Before finishing the dry wall in my garage, I pulled some speaker wire to connect a pair of ceiling speakers in the garage to the receiver in the family room. Having some degree of foresight, I also pulled some thermostat wire to a wall plate in the garage. Running back and forth between the garage and living room to adjust the volume would get old real quick. Initially I was planning on adding an IR repeater to control the receiver from the garage. While looking into the commercial IR repeater interface, I stumbled upon a DB9 RS232 connector on the back of the receiver. This connector allowed for control of and feedback from the receiver, plus a great opportunity for a microcontroller project. A set of built in controls using this serial connector had two big advantages of the IR repeater: no remote to lose or break in the garage and bi-directional communication from the receiver for feedback.

I could not locate a manual for my Denon AVR-2805 serial connection but the manual for the serial protocol for model 3805 was available. First step was to hook up the laptop to the receiver and test it with a USB serial adapter. The commands and feedback worked mostly as described in the manual. The terminal text was saved and annotated a bit to help with the software development later.

I had run two 5-wire thermostat cables between the wall plate in the living room and the one in the garage. On the garage side of things, I think I could have just used buttons and leds with the electronic portion located in a project box behind the TV. I was looking for a cleaner solution than an extra box behind the TV and thermostat wire running out from the living room wall plate. I had some S-Video keystone inserts that would support 4 wires: Power, Common, RX, & TX. This would allow the whole project to be contained behind the wall switch.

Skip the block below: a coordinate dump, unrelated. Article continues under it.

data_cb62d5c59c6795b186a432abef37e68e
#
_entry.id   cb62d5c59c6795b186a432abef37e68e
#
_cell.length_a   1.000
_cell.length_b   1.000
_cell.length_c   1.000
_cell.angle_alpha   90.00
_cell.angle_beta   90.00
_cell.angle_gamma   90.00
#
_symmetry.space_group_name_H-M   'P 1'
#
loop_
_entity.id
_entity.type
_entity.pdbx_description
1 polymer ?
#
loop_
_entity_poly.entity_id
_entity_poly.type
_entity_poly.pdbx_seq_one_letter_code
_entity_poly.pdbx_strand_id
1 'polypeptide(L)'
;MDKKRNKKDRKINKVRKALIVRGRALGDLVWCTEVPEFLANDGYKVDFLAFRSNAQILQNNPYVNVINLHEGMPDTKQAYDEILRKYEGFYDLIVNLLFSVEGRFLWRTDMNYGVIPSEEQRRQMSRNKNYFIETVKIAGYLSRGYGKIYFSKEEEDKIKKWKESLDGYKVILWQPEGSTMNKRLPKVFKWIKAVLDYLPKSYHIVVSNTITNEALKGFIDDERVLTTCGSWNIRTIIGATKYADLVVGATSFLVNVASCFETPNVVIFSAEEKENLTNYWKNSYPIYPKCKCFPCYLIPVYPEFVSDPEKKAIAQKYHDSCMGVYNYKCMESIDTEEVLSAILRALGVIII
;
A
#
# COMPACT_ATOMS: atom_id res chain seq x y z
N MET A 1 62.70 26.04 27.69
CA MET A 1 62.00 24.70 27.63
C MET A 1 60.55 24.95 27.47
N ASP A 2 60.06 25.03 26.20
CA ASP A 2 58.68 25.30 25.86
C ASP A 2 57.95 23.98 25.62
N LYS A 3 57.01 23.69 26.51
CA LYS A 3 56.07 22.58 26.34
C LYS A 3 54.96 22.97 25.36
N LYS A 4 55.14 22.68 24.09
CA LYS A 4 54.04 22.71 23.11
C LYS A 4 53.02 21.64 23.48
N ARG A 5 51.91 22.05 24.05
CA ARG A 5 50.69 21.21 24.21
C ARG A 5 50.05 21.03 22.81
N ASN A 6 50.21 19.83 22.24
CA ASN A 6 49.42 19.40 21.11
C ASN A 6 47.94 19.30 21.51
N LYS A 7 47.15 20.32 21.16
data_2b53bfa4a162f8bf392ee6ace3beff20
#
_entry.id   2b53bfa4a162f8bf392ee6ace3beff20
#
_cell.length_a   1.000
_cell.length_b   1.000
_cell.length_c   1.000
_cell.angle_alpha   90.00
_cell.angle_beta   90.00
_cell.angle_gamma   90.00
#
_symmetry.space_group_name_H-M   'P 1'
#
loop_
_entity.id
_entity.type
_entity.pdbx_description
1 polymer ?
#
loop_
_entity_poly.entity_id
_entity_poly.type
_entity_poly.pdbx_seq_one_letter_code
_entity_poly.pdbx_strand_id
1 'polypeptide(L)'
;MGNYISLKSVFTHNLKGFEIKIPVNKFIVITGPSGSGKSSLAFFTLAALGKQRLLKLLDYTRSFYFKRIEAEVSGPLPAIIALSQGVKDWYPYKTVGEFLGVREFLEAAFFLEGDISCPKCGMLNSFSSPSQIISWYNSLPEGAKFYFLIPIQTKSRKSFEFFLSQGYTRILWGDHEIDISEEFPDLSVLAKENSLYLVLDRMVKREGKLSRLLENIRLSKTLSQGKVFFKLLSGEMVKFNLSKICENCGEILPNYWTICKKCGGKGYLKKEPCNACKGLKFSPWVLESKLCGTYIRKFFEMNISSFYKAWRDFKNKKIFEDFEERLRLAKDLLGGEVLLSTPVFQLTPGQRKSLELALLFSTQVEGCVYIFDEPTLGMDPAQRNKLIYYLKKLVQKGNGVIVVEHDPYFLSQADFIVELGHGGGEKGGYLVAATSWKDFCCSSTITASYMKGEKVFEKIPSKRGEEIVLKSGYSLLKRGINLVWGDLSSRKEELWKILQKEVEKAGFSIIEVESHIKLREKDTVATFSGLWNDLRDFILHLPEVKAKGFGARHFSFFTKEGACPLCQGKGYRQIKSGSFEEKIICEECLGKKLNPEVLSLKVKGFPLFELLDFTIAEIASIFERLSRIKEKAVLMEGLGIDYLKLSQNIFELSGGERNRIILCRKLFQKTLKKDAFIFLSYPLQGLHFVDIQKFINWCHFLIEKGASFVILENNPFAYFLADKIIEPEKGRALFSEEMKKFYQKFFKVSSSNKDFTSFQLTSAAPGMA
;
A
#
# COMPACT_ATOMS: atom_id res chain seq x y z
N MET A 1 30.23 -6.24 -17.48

Next decision was how to power the in wall unit. Putting batteries in the wall easiest option and likely the most efficient. The need to change the batteries, having to remove the wall plate to change the batteries, and the potential to have a leaking battery inside the wall killed this option. Second option was putting a power supply in the living room behind the TV. This violated the clean solution goal. Don't need any more clutter or cables crammed behind the TV and available electrical outlets are scarce. Started looking into using one of the 12V relay outputs from the receiver. One cable to the back of the receiver would be optimal solution even with a pig tail at the end. After some investigation it seems the 12V power supply for the relay outputs was only energized when the receiver was powered on. So if the receiver was in stand-by mode, the wall switch would not be powered. The 2 relay trigger outputs are only rated for 25mA a piece as well. The 6V stand-by power is always energized, perfect. (Well it's always energized as long as the physical button switch on the unit is on.)

So, all the wires from the receiver were tagged and disconnected. The receiver was pulled out and opened up. A miniature transformer, rectifier, and regulator supplied a 6V stand-by power. The 6V stand-by power was connected to pin 9 on the RS232 connector. The RS232 connector was on its own little PCB allowing for a fuse and reverse polarity protection diode to be added. Only the RX, TX, and GND pins on this board had traces running from the connector. I didn't get any photos of the modification; wasn't the cleanest modification as it was pretty tight access. Removing the mains power board looked like way too much work and too much risk of breaking something else. The modification worked and is hidden out of sight. So now one DB9 connector can provide the 4 connections needed to the wall switch in the garage.

The thermostat wire was a bit too thick for the S-Video keystone punch down connections. Ended up ripping the punch down connectors apart and soldering the connections. One end was cut off an S Video cable and the DB9 connector added....

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